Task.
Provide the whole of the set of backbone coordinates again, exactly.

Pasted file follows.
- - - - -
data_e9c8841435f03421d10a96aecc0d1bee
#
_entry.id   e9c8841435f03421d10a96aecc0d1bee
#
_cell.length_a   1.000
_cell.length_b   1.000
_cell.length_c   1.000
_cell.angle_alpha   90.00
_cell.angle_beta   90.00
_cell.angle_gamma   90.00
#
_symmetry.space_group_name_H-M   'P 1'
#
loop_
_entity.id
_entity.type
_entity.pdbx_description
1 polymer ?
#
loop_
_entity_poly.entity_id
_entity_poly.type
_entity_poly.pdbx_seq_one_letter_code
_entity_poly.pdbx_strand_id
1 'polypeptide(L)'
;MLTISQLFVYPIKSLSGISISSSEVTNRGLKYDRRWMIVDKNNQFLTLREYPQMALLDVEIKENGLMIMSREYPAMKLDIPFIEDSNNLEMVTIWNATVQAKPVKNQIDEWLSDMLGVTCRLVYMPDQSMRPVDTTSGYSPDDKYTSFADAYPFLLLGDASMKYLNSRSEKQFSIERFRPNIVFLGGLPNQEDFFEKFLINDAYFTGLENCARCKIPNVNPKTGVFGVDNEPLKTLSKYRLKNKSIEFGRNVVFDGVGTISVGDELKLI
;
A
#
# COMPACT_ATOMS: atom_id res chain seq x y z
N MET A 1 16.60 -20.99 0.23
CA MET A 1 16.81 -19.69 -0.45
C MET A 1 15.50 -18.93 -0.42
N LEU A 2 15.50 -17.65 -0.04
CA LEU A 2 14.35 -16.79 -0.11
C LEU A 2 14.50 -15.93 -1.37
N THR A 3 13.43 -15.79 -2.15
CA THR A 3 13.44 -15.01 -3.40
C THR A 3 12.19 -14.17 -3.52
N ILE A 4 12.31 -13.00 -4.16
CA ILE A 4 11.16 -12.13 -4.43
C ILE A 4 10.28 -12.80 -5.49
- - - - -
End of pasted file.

data_e9c8841435f03421d10a96aecc0d1bee
#
_entry.id   e9c8841435f03421d10a96aecc0d1bee
#
_cell.length_a   1.000
_cell.length_b   1.000
_cell.length_c   1.000
_cell.angle_alpha   90.00
_cell.angle_beta   90.00
_cell.angle_gamma   90.00
#
_symmetry.space_group_name_H-M   'P 1'
#
loop_
_entity.id
_entity.type
_entity.pdbx_description
1 polymer ?
#
loop_
_entity_poly.entity_id
_entity_poly.type
_entity_poly.pdbx_seq_one_letter_code
_entity_poly.pdbx_strand_id
1 'polypeptide(L)'
;MLTISQLFVYPIKSLSGISISSSEVTNRGLKYDRRWMIVDKNNQFLTLREYPQMALLDVEIKENGLMIMSREYPAMKLDIPFIEDSNNLEMVTIWNATVQAKPVKNQIDEWLSDMLGVTCRLVYMPDQSMRPVDTTSGYSPDDKYTSFADAYPFLLLGDASMKYLNSRSEKQFSIERFRPNIVFLGGLPNQEDFFEKFLINDAYFTGLENCARCKIPNVNPKTGVFGVDNEPLKTLSKYRLKNKSIEFGRNVVFDGVGTISVGDELKLI
;
A
#
# COMPACT_ATOMS: atom_id res chain seq x y z
N MET A 1 16.60 -20.99 0.23
CA MET A 1 16.81 -19.69 -0.45
C MET A 1 15.50 -18.93 -0.42
N LEU A 2 15.50 -17.65 -0.04
CA LEU A 2 14.35 -16.79 -0.11
C LEU A 2 14.50 -15.93 -1.37
N THR A 3 13.43 -15.79 -2.15
CA THR A 3 13.44 -15.01 -3.40
C THR A 3 12.19 -14.17 -3.52
N ILE A 4 12.31 -13.00 -4.16
CA ILE A 4 11.16 -12.13 -4.43
C ILE A 4 10.28 -12.80 -5.49